New York

Illustration by Olivia Waller

Why We GoNew York

Over Rice and Beans at Casa Azul, We Find That We Are Still Ourselves, by Naima Coster

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Nestled on the corner of a busy thoroughfare in Park Slope, Brooklyn, is a Oaxacan restaurant called Casa Azul. It is sapphire blue with a shimmering bar, potted palms, and portraits of Frida Kahlo on the wall. I’ve glimpsed the interior through the windows and while I’ve waited in my mask to use the bathroom. I’ve never eaten inside, but I still feel like a regular. 

The first time I went to Casa Azul I was with my husband, our toddler, and a pair of friends and their daughter. We were all hungry, cranky, and cold after a long afternoon outing. We needed dinner but had limited options in the Saturday evening rush. It was winter, and we weren’t all vaccinated, so we wanted to go to a restaurant with outdoor space but heaters, a place with food and atmosphere that would satiate the grownups but that would also welcome the presence of small children.

Casa Azul sat our party of six at an outdoor table with two highchairs. The children banged their spoons and sang while we adults encouraged them to lower their voices. We warmed up under the heat lamps, drank hot toddies and beer, shared guacamole and queso fundido with shiitake mushrooms while we waited for our food to arrive. Our dinner was boisterous, chilly, and loud, interrupted often by children in urgent need of milk or a wipe or a kiss. It wasn’t what I used to consider a good time at dinner. There was no candlelight, no quiet, no promise of another round and then another. But the pleasures of our time were familiar although changed from what they were before we had kids, before COVID. I had the enchiladas heaped with radish and queso fresco, and served with abuelita sauce — spicy, dark, and sweet. It’s still my go-to order now, a year later.

We’ve returned often as a family of three to Casa Azul. I’ve gone also for lunch with friends and just with my husband for date nights we say we’re too tired for. We drag ourselves out and after some time away from home and a round of cocktails — a paloma for me, mezcal for him — we find that we are still ourselves. We’ve taken my mother-in-law to Casa Azul, too, just so she could try the flan, the best we’ve ever had. She’s the one who is usually entrusted with making flan for family gatherings, so she knows how rare it is to find a perfect flan, delicate and not too sweet.

We are proud that given the choice between pizza or rice and beans, our daughter will choose rice and beans every time.

The food is an entirely different cuisine than what we know and make at home, but we recognize many of the elements. My husband is Colombian, and my family is from the Caribbean, mostly the Dominican Republic. We love that we can bring our daughter to the restaurant, and she can use her Spanish. We are proud that given the choice between pizza or rice and beans, our daughter will choose rice and beans every time. And we’re grateful to be regulars at a Latinx-owned restaurant in our neighborhood.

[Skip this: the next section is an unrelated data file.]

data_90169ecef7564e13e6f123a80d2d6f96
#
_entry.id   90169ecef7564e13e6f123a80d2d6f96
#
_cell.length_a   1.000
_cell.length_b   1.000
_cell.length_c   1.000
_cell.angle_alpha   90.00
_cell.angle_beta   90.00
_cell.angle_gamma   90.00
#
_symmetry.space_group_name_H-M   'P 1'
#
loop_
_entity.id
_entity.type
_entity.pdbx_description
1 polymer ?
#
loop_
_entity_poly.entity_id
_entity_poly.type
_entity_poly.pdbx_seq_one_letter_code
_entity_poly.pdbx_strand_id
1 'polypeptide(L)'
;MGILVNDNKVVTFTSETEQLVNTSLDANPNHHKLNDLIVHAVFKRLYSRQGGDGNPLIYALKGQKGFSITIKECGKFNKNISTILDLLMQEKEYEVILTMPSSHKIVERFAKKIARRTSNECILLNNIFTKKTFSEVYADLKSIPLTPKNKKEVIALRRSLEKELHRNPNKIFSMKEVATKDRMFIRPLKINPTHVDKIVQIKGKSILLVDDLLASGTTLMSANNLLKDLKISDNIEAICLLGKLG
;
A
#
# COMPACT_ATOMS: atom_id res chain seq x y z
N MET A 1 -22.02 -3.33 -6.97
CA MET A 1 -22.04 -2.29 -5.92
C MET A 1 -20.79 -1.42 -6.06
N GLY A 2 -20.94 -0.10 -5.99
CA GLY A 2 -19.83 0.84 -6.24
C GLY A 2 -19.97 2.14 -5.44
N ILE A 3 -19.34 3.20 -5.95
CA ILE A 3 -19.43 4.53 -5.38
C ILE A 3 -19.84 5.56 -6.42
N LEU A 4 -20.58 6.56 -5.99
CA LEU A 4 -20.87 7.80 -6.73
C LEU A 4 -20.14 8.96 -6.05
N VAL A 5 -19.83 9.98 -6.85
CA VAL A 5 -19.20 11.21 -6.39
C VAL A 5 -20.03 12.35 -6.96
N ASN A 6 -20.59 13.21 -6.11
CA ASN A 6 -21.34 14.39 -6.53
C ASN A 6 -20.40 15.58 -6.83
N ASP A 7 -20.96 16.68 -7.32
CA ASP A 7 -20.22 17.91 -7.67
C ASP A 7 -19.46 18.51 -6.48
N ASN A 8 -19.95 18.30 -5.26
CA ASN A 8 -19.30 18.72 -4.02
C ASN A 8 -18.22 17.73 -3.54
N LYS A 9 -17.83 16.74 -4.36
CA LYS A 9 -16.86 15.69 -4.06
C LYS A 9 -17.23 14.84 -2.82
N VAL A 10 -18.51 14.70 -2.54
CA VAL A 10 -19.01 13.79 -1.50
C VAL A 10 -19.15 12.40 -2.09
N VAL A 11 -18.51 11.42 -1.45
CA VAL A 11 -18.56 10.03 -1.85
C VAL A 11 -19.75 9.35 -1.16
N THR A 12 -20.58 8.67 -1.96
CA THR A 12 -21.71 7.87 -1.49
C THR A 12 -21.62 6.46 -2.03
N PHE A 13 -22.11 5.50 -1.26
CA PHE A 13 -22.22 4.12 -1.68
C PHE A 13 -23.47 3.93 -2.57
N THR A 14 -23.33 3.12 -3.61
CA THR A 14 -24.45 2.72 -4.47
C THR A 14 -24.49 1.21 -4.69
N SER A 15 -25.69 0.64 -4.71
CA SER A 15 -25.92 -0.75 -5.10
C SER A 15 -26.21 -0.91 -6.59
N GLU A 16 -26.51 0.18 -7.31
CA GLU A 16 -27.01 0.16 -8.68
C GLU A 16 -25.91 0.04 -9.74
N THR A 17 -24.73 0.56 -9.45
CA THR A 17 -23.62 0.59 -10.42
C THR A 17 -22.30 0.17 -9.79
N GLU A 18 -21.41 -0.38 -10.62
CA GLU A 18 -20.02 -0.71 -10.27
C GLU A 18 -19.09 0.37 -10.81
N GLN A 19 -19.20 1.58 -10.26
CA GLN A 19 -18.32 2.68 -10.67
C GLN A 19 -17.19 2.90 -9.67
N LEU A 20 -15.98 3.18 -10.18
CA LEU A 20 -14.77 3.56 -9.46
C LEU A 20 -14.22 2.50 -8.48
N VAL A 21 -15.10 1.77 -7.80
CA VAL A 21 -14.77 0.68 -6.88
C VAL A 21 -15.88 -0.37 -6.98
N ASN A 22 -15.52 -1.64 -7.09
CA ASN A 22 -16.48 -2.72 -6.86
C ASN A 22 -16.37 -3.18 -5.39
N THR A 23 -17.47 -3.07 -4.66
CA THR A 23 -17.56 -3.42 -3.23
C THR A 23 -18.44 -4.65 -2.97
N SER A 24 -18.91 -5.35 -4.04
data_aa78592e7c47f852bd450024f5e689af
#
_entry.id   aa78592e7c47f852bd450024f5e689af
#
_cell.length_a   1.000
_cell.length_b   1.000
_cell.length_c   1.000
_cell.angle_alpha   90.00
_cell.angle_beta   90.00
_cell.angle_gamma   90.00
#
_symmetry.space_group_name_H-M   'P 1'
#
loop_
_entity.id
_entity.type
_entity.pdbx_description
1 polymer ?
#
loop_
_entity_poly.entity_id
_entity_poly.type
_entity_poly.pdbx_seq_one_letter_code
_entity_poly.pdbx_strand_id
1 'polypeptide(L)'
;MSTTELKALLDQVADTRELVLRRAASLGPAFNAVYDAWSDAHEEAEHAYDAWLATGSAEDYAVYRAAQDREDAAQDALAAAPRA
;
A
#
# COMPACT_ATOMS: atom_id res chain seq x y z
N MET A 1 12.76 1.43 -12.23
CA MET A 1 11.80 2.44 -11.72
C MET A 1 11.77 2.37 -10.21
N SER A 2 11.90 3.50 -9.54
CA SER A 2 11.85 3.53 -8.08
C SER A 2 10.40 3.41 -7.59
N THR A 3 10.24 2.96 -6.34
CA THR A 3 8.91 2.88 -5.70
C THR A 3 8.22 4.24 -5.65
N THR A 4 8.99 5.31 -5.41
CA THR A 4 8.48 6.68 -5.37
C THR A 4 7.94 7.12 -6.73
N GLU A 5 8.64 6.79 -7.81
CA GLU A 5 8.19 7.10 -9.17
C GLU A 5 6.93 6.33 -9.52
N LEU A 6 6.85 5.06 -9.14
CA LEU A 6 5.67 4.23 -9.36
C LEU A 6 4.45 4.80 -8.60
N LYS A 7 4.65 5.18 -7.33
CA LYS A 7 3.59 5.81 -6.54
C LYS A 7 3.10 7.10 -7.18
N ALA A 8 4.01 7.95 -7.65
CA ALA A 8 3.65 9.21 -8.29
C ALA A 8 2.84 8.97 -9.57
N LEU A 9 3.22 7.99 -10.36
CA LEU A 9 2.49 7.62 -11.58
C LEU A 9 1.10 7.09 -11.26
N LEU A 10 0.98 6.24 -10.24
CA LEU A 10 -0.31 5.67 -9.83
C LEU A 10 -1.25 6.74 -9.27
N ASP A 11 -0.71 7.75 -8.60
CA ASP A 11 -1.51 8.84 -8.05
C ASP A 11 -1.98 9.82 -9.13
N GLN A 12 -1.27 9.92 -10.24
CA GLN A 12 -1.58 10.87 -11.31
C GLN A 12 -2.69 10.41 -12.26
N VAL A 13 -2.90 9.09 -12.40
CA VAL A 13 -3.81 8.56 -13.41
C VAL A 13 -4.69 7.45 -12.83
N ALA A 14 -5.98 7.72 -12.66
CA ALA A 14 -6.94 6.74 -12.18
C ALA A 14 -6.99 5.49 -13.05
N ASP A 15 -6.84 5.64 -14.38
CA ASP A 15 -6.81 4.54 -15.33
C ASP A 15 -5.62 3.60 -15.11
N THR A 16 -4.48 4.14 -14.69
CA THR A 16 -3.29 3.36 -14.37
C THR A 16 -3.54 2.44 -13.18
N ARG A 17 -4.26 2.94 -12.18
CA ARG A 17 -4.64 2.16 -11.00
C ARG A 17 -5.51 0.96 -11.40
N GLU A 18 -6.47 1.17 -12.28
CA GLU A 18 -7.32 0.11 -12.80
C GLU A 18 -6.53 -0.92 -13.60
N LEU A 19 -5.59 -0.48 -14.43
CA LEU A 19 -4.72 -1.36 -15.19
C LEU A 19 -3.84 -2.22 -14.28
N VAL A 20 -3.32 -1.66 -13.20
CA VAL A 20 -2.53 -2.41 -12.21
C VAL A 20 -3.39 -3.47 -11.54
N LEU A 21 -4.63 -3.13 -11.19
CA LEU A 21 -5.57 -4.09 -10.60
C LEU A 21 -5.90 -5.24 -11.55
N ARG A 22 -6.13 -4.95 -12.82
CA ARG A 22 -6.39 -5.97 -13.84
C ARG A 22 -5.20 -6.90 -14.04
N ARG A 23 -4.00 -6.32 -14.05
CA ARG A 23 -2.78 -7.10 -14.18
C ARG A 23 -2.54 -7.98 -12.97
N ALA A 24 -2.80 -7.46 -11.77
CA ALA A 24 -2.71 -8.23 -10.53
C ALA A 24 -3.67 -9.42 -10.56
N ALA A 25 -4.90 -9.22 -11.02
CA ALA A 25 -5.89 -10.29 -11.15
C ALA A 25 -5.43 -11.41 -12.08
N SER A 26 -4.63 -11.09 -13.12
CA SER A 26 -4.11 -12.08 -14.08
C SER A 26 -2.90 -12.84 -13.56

Our daughter goes out to restaurants far more than my husband or I ever did as children. If she overhears us discussing what to do for dinner, she’ll plead to go out for rice and beans. Once, I asked her why she likes going out to eat so much and she said, “I like being with my family.”

At home, there is always the pull of some other thing away from the table — dishes to wash while she finishes her dinner, a nagging email to answer in another room. But when we’re out, we sit and talk and eat. Since we always dine outside, we can admire our neighborhood. We can catch the sun set, feel the wind or warmth. We can calm our daughter by pointing out birds or clouds or buses passing by. Once, we got caught in the rain.

Since early motherhood and the pandemic coincided for me — my daughter not yet one when we went into lockdown — my experience of going out to eat has doubly changed. I am looser now than I used to be about going out for dinner. I say yes much more often. This is, in part, because I can afford to be more indulgent. I have more financial security now in my career and mid-thirties than I used to. But it’s also because I want to celebrate more. I know keenly that every chance to go out and be together is a gift. I need little occasion to decide that I’ll get the entrée I really want, or to order a special drink. We are alive. We have the means. We are together. We toast to that and to our life.  


Naima Coster is the New York Times bestselling author of two novels, What’s Mine and Yours and Halsey Street. She lives in Brooklyn with her family — follow her on Instagram. Follow Resy, too.